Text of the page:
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Presta valve too short + tire size question

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Presta valve too short + tire size question

Old 06-08-17, 11:40 AM
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Presta valve too short + tire size question

So I recently realised my presta valve was too short... being the rookie that I am, I never thought they sold valve extenders/longer valves until I got a flat, repaired my tube, and struggled as usual to inflate the tube. I never bothered looking on the internet, which to my amazement people were posting "just get longer valves".

I have always used 48mm valves, but they are very short and barely fit my pump (the beto pump from MEC in Canada). I browsed my local stores for 60mm valves, but they are not very common and cost at least an extra $5. For what, 12mm in length? So I am wondering what the experts/veterans suggest as an alternative...

Should I...
  1. keep buying standard 48mm valve tubes, get a cheap schrader adapter (its like $3 for one here)? Apparently they add enough length onto a short presta valve and since schrader valves are small anyway they will fit the other part of my pump.
  2. keep buying standard 48mm valve tubes, get a valve extender for threaded cores ($17 for one here)? I have no intention of getting removable cores, they seem to only be useful for sealant users + specialty extenders...
  3. just suck it up and pay the premium for 60mm valves?

Also 2nd question, what size tires are recommended? I never bothered to check as I used to take my bike to the shop for every small issue, and this one time I asked for a tire change they replaced my old front tire with a smaller one (I went from 700x25C to 700x23C - I didn't know any better at the time). Does it make a difference if my front tire is smaller, should I get a 700x25C again to match my rear tire? There wasn't much difference going from 25C to 23C but I feel like I ride a bit slower, although it might be due to the age of the bike (chain is in bad shape, seat hasnt been adjusted for years, wheels probably need truing, etc.)

thanks for reading my long question

Last edited by bikerookie14; 06-08-17 at 11:43 AM.
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Old 06-08-17, 11:48 AM
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There are longer stem presta tubes @ LBS, no more $ than the shorter ones..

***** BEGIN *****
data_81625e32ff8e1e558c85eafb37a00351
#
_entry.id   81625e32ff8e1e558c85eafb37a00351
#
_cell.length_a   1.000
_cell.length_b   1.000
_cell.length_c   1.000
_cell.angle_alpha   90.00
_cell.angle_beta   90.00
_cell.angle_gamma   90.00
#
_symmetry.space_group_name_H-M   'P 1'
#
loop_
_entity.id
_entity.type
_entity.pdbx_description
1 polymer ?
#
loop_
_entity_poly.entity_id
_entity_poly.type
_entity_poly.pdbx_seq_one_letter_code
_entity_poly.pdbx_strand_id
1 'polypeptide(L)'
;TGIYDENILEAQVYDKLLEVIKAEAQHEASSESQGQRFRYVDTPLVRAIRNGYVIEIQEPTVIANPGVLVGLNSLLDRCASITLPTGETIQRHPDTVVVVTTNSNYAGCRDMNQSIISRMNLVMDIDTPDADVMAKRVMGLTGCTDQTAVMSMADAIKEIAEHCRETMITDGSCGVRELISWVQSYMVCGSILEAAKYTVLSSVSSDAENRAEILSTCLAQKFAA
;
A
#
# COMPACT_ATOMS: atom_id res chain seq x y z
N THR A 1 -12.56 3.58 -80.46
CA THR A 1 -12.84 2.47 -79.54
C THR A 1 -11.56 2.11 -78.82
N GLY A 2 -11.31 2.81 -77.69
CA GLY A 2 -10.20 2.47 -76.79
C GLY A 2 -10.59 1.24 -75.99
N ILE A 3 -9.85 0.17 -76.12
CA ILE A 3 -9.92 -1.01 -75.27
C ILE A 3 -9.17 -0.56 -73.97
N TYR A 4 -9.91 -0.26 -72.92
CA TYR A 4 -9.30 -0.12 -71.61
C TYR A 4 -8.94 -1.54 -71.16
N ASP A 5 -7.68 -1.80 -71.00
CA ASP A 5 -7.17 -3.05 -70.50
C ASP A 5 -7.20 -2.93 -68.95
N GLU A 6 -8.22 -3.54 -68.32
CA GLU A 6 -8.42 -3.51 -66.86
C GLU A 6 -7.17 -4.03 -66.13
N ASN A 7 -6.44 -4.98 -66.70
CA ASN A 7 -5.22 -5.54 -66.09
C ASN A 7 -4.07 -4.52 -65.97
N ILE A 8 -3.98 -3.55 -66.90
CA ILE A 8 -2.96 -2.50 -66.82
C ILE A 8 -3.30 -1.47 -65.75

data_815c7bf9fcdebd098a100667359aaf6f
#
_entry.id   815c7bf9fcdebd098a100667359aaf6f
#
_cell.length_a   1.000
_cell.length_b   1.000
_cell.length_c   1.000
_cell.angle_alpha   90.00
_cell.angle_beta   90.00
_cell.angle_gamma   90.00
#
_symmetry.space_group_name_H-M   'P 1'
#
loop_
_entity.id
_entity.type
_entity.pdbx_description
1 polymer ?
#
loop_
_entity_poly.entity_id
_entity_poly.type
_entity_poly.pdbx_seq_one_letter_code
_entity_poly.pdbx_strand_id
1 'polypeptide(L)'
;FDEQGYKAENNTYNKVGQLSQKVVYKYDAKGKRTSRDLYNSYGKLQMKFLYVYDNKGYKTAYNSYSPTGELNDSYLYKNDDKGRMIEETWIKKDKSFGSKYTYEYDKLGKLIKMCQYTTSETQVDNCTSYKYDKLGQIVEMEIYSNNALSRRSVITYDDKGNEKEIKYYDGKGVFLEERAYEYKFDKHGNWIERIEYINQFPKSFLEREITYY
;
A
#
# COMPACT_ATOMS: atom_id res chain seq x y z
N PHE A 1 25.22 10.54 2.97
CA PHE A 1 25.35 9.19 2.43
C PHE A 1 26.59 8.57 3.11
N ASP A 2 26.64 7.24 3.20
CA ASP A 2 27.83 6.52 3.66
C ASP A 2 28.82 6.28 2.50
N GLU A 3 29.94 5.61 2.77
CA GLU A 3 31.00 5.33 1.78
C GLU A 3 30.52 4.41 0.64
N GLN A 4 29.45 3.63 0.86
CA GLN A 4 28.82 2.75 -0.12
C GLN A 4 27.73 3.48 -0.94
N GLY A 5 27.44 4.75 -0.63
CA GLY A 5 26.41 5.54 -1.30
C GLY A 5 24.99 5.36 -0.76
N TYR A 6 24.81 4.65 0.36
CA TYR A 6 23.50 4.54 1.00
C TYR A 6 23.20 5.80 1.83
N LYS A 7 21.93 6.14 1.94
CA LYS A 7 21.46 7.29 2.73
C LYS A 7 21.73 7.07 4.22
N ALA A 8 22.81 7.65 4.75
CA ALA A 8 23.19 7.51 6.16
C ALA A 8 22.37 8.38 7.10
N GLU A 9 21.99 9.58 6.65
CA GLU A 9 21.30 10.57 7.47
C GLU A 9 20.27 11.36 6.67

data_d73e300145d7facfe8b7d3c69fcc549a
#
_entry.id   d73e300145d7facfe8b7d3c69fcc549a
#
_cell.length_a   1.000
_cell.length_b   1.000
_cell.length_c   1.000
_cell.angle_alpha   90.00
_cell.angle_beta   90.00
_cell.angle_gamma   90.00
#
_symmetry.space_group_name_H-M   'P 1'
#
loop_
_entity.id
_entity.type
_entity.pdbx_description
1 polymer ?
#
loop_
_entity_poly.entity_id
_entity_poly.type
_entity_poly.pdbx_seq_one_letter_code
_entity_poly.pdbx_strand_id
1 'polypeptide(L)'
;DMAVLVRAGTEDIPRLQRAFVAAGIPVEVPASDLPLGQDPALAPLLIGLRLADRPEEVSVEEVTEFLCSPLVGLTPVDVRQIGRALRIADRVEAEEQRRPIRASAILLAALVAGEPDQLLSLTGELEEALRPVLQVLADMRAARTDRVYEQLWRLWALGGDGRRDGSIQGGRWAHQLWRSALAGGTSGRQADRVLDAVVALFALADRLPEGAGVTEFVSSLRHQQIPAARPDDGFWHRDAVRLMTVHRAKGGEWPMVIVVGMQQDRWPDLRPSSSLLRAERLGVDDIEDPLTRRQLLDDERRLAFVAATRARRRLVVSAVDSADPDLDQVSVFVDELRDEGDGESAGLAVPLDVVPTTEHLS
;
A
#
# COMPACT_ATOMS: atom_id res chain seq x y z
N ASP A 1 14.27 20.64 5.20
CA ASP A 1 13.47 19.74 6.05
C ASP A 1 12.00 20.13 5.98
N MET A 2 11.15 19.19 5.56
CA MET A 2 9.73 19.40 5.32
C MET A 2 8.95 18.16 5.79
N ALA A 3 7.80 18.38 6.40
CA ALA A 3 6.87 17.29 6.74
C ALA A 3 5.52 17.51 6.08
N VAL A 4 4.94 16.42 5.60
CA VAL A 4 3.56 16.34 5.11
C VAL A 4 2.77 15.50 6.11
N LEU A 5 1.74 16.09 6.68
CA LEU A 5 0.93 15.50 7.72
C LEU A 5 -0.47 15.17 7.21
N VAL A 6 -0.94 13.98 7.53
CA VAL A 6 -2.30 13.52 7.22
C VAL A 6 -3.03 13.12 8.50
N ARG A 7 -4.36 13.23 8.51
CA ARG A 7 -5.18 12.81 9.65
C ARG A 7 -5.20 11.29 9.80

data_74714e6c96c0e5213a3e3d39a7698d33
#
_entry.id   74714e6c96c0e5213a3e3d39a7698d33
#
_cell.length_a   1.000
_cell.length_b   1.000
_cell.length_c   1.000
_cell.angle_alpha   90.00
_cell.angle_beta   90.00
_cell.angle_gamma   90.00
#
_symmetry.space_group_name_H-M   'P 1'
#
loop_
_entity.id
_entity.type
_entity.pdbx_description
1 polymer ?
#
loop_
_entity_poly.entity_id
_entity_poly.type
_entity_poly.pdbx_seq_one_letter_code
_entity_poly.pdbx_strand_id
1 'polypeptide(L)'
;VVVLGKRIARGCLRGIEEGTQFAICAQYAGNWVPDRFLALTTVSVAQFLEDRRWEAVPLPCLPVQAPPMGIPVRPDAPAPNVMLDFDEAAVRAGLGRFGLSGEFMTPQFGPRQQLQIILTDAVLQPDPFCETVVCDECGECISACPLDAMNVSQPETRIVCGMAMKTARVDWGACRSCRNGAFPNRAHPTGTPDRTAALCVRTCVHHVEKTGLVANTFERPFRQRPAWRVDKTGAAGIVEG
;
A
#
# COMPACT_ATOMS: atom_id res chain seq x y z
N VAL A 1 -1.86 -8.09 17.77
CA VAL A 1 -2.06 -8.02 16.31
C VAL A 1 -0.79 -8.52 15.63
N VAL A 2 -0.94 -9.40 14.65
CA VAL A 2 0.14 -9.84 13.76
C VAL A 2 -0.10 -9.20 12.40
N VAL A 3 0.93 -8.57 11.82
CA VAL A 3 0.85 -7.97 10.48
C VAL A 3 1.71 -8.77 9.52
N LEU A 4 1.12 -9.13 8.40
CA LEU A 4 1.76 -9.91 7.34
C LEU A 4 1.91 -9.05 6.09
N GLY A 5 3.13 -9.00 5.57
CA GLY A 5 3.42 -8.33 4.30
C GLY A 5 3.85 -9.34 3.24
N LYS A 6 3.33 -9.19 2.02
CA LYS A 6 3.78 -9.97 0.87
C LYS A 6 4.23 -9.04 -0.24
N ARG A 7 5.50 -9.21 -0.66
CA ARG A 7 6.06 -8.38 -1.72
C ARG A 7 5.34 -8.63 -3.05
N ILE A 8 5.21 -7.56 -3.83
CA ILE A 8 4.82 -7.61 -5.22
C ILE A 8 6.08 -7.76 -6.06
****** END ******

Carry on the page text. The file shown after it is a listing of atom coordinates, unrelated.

Extenders only work with removable core P/V stems.. & you don't want those..

an expensive tire will ride better than a cheap one.

Does it make a difference if my front tire is smaller, should I get a 700x25C again to match my rear tire?
how OCD are you? that matters more than a couple mm of tire width, unless it , wider, just wont fit.





.....

Last edited by fietsbob; 06-08-17 at 11:55 AM.
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Old 06-08-17, 12:27 PM
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Learn to patch your tubes if you get flats. I ride 5000 miles/year and have been riding the same tubes for at least 3 years.
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Old 06-08-17, 12:53 PM
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Since you live in Canada: https://www.mec.ca/en/product/5037-1...resta-Valve%29
MEC has 60 mm presta valve inner tubes for $8.50
For years I rode 700 x 23 tires but I now ride 700 x 25, smoother ride and at least as fast
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Old 06-08-17, 02:08 PM
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Originally Posted by fietsbob
Extenders only work with removable core P/V stems.. & you don't want those.
You can get extenders that screw on top, and leave the valve below, or extenders that one is expected to remove the core, and put the core into the extender.

For the OP, if the valve is just barely long enough, then an extender that doesn't require the core to be removed might be best. Just screw it on, pump up, then remove. (somewhat like using the Schrader adapter as mentioned).

I have a couple of wheels/rims that the valves are just barely long enough for. I find a few things help.
  • That little valve retention nut can be handy to hold the valve in place.
  • Make sure your valve is 100% straight. A crooked valve could be a problem.